I would put unemployment benefits to the side (because it's a different animal) - but otherwise say all of the above. And I sure wouldn't extend unemployment benefits for really long periods of time (as is being done now). Because it's putting a big strain on state finances - and - in turn - on employers who pay into the unemployment benefits system on state/federal levels. Many states borrowed from the feds to pay unemployment benefits - and the bills from those loans are starting to come due now.

I wouldn't mind seeing us try to come up with some kinds of programs meant to help older people 40-50+ or so (not retired seniors) - people who are still capable of working - but who have been caught between the old economy they were trained to live in and work in - and the one that exists now. But the government doesn't seem to have any interest in that. I had to laugh when ex-governor Rendell (PA) spoke on CNBC today about how the government could spend $1 billion on the crumbling infrastructure of Pennsylvania and put a lot of people to work. He might well be right - at least to some extent. But our federal government - in its infinite wisdom - chose to throw $500 million down the rat hole of Solyndra instead (not to mention all the "bankster" bailouts and a whole lot of other nonsense).

I really don't know if I'm in the 1% - because I don't know how it's defined - but I do ok. Yet - perhaps my husband and I in our later years will need skilled nursing care (which costs a fortune). And people with less money than we have may worry about how they'll pay for this - and other health-related costs too (Medicare/Medigap/drugs etc.). All of this going on in an investment environment that stinks. At a time when we're aging and becoming less capable or incapable of working at a job.

A lot of us seniors sit back and watch this and lose any compassion we might have had. And just try to figure out how we will get through the rest of our lives. Robyn
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Old 11-17-2011, 04:31 PM
 
Location: Texas
14,078 posts, read 17,657,689 times
Reputation: 7720
Quote:
Originally Posted by Robyn55 View Post
I would put unemployment benefits to the side (because it's a different animal) - but otherwise say all of the above. And I sure wouldn't extend unemployment benefits for really long periods of time (as is being done now). Because it's putting a big strain on state finances - and - in turn - on employers who pay into the unemployment benefits system on state/federal levels. Many states borrowed from the feds to pay unemployment benefits - and the bills from those loans are starting to come due now.

I wouldn't mind seeing us try to come up with some kinds of programs meant to help older people 40-50+ or so (not retired seniors) - people who are still capable of working - but who have been caught between the old economy they were trained to live in and work in - and the one that exists now. But the government doesn't seem to have any interest in that. I had to laugh when ex-governor Rendell (PA) spoke on CNBC today about how the government could spend $1 billion on the crumbling infrastructure of Pennsylvania and put a lot of people to work. He might well be right - at least to some extent. But our federal government - in its infinite wisdom - chose to throw $500 million down the rat hole of Solyndra instead (not to mention all the "bankster" bailouts and a whole lot of other nonsense).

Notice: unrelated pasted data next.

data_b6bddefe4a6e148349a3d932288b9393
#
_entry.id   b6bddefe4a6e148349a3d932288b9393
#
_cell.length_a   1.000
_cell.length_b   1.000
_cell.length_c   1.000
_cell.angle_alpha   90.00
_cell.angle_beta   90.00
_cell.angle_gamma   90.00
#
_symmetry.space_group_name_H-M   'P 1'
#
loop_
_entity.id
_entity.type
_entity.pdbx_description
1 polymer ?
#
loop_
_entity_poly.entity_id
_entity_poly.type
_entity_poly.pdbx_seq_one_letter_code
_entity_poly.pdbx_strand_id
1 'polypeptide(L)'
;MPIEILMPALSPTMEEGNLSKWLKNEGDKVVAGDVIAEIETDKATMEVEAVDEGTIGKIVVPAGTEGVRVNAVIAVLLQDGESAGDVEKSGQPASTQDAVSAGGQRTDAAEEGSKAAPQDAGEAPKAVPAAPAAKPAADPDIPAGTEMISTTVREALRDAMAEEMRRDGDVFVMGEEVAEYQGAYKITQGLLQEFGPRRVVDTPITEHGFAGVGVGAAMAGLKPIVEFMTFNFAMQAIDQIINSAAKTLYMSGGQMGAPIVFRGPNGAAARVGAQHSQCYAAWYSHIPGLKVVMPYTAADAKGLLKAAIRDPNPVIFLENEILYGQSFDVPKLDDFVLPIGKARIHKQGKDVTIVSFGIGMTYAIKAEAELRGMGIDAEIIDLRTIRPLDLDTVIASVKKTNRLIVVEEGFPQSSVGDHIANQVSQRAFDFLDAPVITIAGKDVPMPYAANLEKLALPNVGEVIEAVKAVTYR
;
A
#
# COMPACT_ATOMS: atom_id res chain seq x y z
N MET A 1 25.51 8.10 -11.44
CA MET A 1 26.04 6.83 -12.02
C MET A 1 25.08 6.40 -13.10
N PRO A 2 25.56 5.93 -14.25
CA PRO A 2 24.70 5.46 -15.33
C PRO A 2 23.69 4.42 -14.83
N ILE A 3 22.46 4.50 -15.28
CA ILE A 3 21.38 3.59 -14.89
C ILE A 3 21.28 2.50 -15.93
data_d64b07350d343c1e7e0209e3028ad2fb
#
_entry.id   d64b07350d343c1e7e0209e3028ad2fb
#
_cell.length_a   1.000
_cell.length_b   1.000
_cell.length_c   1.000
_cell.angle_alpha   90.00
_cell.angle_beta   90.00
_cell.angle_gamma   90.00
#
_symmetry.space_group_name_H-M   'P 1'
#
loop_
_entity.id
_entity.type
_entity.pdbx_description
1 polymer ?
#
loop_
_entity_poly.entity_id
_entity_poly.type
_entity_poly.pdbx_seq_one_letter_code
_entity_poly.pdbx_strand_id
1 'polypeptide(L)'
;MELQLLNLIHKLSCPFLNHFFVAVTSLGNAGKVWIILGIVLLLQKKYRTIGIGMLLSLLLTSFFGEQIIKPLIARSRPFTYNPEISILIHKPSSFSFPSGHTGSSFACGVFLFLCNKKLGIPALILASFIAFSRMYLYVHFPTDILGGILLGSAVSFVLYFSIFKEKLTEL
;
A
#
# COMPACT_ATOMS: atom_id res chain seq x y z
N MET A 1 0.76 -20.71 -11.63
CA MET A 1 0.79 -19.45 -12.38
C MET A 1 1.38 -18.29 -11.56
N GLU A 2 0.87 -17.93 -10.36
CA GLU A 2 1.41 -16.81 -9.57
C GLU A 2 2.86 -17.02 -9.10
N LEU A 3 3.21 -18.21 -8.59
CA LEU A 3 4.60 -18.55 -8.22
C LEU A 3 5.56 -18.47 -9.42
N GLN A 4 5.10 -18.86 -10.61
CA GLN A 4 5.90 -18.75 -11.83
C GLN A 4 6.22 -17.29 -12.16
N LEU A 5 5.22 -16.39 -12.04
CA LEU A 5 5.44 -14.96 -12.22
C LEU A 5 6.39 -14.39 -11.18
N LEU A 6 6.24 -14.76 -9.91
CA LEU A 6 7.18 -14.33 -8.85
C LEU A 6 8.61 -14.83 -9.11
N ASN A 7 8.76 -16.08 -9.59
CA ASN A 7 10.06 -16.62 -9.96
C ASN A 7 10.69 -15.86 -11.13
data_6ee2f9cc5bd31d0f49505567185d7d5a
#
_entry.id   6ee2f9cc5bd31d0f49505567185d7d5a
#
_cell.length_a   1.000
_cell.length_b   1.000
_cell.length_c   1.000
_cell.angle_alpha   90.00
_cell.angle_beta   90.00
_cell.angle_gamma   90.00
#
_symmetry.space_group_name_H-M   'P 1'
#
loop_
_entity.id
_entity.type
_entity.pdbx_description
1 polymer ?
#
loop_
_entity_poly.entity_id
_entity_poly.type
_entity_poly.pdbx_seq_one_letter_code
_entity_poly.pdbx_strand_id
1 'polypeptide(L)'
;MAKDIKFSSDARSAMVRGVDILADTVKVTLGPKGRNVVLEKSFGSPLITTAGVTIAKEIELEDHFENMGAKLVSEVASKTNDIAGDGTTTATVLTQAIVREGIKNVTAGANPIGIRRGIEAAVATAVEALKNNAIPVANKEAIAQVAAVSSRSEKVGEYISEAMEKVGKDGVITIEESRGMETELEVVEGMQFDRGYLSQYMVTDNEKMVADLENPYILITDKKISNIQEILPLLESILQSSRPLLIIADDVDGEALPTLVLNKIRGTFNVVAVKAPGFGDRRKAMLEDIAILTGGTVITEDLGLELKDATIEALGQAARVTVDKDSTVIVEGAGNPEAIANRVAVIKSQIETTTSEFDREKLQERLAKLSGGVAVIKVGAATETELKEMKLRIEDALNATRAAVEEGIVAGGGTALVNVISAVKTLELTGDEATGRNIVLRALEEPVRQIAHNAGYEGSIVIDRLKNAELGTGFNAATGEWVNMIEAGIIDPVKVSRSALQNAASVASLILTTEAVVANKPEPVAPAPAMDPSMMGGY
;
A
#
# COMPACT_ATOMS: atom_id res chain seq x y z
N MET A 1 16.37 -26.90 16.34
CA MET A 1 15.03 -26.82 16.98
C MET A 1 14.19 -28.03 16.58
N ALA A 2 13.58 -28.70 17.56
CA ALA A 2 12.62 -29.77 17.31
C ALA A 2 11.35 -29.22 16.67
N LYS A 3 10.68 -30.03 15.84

I really don't know if I'm in the 1% - because I don't know how it's defined - but I do ok. Yet - perhaps my husband and I in our later years will need skilled nursing care (which costs a fortune). And people with less money than we have may worry about how they'll pay for this - and other health-related costs too (Medicare/Medigap/drugs etc.). All of this going on in an investment environment that stinks. At a time when we're aging and becoming less capable or incapable of working at a job.

A lot of us seniors sit back and watch this and lose any compassion we might have had. And just try to figure out how we will get through the rest of our lives. Robyn

So, you'd offer help to seniors but not to young people who also need help? Does that really make sense in terms of the subject of this thread? After all, seniors are near, or beyond, their productive years and helping them is merely a drain on everyone else's resources without any expectation of a return.
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Old 11-17-2011, 04:34 PM
 
Location: Ponte Vedra Beach FL
14,628 posts, read 17,923,045 times
Reputation: 6716
Quote:
Originally Posted by stillkit View Post
That shouldn't be surprising as I'm not a scientist. I'm a retired truck driver.

The information is out there and I've given you a decent starting place. That's about it from here.

In any case, I have no reason to lie about it.
Sorry there - I got you mixed up with Songbird - the alleged scientist. Robyn